Lockdown looms in the UK as Europe braces for a significant spike in coronavirus infections in the run-up to Christmas
- UK Prime Minister Boris Johnson is expected to announce national lockdown restrictions next week.
- Johnson has succumbed to the advice of his science experts, hoping that the national measures could "save Christmas from the coronavirus."
- European countries including Germany, France, and Belgium all reported record numbers of new daily infections this week.
- Most European countries have either reimposed partial or full lockdowns again, with France going back to measures that were imposed during the first lockdown in March.
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UK Prime Minister Boris Johnson is expected to announce national lockdown restrictions next week as Europe sees a worrying spike in coronavirus deaths and infections.
The prime minister had been determined to avoid a national lockdown but has reportedly succumbed to the pressure of his scientific advisers. They argued that local measures would not be enough to clamp down on rising cases and that the virus could kill 85,000 people this winter.
Although it is still unclear what precisely the measures will be, scientists and experts hope that the national measures could "save Christmas from the coronavirus," the Guardian reported.
The UK recorded 24,405 positive tests on Friday and 274 deaths, according to a tracker by Johns Hopkins University. Official figures also showed that more than half a million people were estimated to have had coronavirus in the week ending October 23.
Johnson has been warned of the potential of a "massive spike" on Christmas Eve according to one projection that his government was shown, reported The Times.
If the new restrictions go ahead, Johnson will become the latest leader to impose new measures to clamp down on COVID-19 cases that are spiking not only in the UK but also in Europe.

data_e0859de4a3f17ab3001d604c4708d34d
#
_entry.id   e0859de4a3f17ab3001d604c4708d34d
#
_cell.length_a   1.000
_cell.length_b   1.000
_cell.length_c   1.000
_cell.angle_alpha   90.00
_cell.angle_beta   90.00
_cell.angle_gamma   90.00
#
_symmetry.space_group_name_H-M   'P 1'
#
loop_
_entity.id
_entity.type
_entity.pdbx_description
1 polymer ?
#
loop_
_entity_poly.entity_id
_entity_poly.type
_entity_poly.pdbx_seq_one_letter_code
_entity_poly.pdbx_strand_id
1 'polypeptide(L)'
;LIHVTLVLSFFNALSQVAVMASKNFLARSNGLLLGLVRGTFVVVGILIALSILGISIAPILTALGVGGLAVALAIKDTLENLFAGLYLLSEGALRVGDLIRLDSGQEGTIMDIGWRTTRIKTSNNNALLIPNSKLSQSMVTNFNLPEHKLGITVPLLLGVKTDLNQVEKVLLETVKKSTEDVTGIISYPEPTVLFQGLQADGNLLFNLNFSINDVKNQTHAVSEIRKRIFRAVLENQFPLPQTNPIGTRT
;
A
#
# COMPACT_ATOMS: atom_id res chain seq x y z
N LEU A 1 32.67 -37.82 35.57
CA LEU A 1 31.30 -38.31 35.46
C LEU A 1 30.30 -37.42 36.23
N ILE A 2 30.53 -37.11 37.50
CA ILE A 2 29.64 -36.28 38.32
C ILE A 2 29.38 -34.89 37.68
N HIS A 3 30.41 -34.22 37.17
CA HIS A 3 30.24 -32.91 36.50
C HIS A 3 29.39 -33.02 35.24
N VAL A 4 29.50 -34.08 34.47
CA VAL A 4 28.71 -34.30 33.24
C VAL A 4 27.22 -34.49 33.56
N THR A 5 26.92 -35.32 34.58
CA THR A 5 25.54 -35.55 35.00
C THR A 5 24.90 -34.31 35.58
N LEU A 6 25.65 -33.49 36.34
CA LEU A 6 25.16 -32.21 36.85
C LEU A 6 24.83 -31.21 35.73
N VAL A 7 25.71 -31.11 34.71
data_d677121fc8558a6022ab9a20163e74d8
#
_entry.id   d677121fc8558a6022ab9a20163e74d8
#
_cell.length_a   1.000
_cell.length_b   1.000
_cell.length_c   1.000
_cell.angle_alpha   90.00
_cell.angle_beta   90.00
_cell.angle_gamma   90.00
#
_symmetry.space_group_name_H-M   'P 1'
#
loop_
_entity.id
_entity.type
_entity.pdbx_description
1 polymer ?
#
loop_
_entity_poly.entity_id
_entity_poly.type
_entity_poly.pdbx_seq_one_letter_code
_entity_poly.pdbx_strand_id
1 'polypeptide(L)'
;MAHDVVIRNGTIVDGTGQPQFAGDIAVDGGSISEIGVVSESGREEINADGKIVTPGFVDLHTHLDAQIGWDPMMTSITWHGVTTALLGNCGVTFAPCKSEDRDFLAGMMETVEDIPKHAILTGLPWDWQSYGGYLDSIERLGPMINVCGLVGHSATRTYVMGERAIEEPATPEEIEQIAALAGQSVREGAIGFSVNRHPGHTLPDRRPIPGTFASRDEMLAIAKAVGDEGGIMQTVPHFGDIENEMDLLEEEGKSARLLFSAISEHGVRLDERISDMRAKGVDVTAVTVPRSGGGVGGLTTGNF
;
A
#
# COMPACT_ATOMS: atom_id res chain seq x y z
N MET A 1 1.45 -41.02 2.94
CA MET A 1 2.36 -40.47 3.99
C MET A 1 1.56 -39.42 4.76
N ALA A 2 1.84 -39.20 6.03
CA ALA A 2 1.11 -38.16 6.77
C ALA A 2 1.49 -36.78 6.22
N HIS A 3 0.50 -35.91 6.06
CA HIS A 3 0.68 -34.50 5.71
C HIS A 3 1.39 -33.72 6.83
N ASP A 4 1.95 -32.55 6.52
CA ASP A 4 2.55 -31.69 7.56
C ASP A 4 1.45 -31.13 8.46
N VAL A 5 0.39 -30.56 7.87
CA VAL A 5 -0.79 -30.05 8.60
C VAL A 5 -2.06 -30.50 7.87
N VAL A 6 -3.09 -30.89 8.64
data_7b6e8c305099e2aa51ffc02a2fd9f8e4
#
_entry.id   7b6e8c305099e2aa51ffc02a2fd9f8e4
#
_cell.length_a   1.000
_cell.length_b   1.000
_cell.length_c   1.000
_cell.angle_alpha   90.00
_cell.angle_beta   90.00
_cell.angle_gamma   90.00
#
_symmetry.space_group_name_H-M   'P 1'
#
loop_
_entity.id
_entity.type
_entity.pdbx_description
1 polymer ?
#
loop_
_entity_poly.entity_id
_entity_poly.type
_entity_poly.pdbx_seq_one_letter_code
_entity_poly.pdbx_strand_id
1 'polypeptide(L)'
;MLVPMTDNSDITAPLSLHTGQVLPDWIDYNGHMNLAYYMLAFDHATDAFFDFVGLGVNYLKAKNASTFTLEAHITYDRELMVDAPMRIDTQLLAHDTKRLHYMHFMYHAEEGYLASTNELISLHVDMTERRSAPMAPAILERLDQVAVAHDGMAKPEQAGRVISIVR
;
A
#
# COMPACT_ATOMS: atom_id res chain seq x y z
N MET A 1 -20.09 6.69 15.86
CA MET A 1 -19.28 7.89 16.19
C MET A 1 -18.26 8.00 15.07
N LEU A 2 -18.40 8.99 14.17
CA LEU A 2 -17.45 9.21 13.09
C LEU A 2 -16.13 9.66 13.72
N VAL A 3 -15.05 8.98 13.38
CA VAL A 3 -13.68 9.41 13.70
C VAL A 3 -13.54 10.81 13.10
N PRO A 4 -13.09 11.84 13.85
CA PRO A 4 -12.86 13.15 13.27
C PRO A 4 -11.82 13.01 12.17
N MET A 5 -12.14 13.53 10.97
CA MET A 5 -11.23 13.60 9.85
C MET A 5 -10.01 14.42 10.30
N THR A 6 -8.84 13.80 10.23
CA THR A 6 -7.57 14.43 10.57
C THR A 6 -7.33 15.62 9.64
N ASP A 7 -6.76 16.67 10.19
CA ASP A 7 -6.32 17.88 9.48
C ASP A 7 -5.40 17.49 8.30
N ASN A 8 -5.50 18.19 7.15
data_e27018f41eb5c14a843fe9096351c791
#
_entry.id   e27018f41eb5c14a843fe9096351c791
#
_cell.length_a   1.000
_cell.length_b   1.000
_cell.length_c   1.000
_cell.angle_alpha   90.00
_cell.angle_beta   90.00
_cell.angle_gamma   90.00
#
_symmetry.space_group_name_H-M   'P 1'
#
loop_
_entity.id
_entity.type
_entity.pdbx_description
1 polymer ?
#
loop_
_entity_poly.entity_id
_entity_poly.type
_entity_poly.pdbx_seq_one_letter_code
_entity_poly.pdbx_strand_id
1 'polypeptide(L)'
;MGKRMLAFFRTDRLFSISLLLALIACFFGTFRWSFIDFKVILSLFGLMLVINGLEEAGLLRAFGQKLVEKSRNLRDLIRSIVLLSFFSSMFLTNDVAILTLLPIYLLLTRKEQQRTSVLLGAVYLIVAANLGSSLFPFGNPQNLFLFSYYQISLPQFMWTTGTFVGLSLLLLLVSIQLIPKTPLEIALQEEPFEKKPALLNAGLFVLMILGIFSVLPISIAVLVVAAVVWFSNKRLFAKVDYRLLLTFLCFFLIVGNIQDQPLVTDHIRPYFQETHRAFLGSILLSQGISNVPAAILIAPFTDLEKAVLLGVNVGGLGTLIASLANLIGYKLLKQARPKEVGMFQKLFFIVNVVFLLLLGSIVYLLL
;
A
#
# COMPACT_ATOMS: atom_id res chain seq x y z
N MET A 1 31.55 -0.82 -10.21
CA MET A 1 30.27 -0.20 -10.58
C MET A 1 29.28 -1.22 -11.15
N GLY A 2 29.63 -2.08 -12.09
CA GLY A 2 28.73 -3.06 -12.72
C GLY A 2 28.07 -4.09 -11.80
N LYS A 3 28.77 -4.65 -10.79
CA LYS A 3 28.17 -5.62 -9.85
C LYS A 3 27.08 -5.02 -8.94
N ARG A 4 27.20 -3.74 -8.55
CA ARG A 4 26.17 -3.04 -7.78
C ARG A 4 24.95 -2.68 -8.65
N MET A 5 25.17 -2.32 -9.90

In the last two weeks, France, Belgium, Germany, Italy, and Sweden all reported record numbers of new daily infections.
France reported 49,215 new coronavirus cases over the past 24 hours, compared with 47,637 on Thursday. The death tally went up by 256 over 24 hours to 36,565.
On Wednesday, President Emmanuel Macron said the country would "brutally apply the brakes" from Friday, introducing some of Europe's strictest coronavirus measures. They will run until at least December 1.
According to the new rules, people will only be allowed to leave their homes to buy essential goods, medical reasons, and exercise for an hour a day. Anyone leaving their house must fill in a form to justify their reasoning, as was required during the first lockdown in March.
Belgium also went on a partial lockdown on Friday after The European Centre for Disease Prevention and Control (ECDC) said this week that the country had the highest number of coronavirus infections per 100,000 people in Europe.
On Friday, Prime Minister Alexander de Croo said the "pressure on our hospitals is huge," according to the BBC.
"These are last-chance measures if we want to get the figures down," he added.
Meanwhile, Chancellor Angela Merkel has warned of a "long and hard winter" as Germany also announced a partial lockdown this week, according to the BBC.
Although shops will remain open for delivery, gyms, theaters, and cinemas will close and
The country set a record for new daily coronavirus cases in the last 24 hours, reporting 19,059 infections — up from its highest daily increase of 18,681, set the day before.
It also recorded 103 more COVID-19 deaths, with its total death tally rising to 10,452 on Saturday.
Coronavirus infections in Italy rose by 31,084 on Friday, a jump of over 4,000 in a day, while 199 more fatalities were recorded.
The country has also been struggling with hospital admissions, which have increased by over 1,000 in a day, according to the Guardian.
Sweden, which made headlines for its unconventional lockdown approach at the start of the pandemic, registered a new peak of 1,980 new COVID-19 cases on Wednesday.
Meanwhile, the US also appears to have set a daily record for new infections on Friday, reporting nearly 90,000 new infections.
It has officially passed the 9 million case mark, the highest in the world.
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